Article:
I had never coded in high school, while one year of uni had taught me how to figure out the time complexities of a few miscellaneous sorting algorithms, and the basics of programming using functions, loops, variables etc.
But there were many more things that working at Transpire, and working in the QA team, has taught me about building technology. Here’s a few…
The role of QA in the software development life cycle
How are applications made? Software engineers just build it, right? That was what I thought before I knew anything about QA and the many important iterations a product goes through before it is production ready.
Testing is really important. Not only to ensure the sanity of developers, but to make sure a product fulfils all the functionalities and user story requirements. Initially I had heard that developers aim to make it, whereas it is the QA’s role to try and break it. What I saw at Transpire was that devs and QAs actually have a symbiotic relationship in working together to create the best possible product.
Standards of writing good code
Working in the QA team allowed me to recognise the importance of writing testable code. Writing good code that is well architected, modular and encapsulated where needed not only made it easier to test, but it is also more reusable, extensible, easy to understand and debug when problems pop up.
The SOLID principles that I had learnt at university started to make a lot more sense when I saw them in action. Not only on the code that I was testing, but also the testing codebase was designed in a boilerplate way that allowed it to be reused across different projects.
The importance of user experience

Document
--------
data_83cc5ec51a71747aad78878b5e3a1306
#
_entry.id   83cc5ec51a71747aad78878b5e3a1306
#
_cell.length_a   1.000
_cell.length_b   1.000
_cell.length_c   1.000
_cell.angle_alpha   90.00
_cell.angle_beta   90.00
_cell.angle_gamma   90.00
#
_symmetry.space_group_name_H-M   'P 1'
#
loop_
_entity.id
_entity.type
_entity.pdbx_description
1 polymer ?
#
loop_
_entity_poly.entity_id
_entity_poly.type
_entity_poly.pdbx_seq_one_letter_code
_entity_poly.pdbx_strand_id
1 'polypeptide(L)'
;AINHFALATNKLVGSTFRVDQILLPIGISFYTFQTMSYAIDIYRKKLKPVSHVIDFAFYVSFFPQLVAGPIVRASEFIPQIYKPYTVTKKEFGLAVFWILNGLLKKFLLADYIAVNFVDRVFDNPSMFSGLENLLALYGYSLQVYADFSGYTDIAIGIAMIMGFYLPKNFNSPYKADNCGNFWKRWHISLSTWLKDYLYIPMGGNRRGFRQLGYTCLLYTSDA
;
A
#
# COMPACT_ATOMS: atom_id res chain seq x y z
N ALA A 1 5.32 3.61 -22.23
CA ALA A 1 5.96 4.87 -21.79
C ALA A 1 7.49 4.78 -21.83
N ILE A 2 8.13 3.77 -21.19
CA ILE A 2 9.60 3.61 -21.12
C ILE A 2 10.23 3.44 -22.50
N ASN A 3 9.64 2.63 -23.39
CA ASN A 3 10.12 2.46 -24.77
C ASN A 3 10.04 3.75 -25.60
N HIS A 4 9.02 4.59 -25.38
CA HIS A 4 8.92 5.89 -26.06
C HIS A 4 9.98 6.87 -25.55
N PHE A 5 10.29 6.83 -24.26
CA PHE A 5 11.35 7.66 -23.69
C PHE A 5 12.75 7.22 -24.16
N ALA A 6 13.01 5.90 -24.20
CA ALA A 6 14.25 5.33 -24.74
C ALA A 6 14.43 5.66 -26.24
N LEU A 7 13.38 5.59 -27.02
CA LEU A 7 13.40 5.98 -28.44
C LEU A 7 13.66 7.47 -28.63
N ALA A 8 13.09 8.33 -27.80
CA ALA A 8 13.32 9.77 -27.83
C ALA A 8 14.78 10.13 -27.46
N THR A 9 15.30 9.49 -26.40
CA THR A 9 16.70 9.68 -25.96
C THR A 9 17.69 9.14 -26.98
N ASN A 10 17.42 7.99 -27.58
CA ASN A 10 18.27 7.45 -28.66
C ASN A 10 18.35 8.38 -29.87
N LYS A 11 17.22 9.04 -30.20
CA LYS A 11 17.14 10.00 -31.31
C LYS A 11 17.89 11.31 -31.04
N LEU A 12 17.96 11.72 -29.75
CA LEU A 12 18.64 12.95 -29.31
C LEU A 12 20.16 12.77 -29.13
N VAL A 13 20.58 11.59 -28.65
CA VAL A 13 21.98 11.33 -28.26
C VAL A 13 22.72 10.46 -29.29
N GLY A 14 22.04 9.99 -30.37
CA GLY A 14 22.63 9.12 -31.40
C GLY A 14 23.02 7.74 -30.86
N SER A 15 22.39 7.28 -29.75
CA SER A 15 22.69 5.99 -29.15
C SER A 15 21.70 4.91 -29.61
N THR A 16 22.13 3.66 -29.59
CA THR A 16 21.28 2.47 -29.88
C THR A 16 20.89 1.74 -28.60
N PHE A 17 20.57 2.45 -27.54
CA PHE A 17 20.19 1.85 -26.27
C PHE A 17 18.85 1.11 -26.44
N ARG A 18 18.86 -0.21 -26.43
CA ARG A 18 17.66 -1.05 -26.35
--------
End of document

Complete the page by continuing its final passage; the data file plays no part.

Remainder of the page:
Working on projects at uni and in my spare time, I found that the main focus was on creating code that performs well and fulfils the functional requirements. On the other hand, while working as a QA I had to focus on user experience and test the possible ways that a user could interact with the app.
Through my experience in QA, I found that when working on personal projects I began to think a lot more about the user flow, and all the different ways that a user could possibly interact with the website, rather than just how I intended for it to be used. This approach forced me to make designs with much more focus on usability and practicality.
‘People who I love working with and learning from’
I am really grateful for the opportunity that I’ve had at Transpire. I’ve been surrounded by awesome people who I love working with and learning from. Being my first formal job in the industry, starting out in QA was definitely a unique experience that allowed me to see software development from a different perspective. Sadly I’ll be leaving Transpire quite soon for a university commitment, but I’ll always look back upon this experience fondly, as a place where I met some great people, broadened my horizons and was able to learn so much.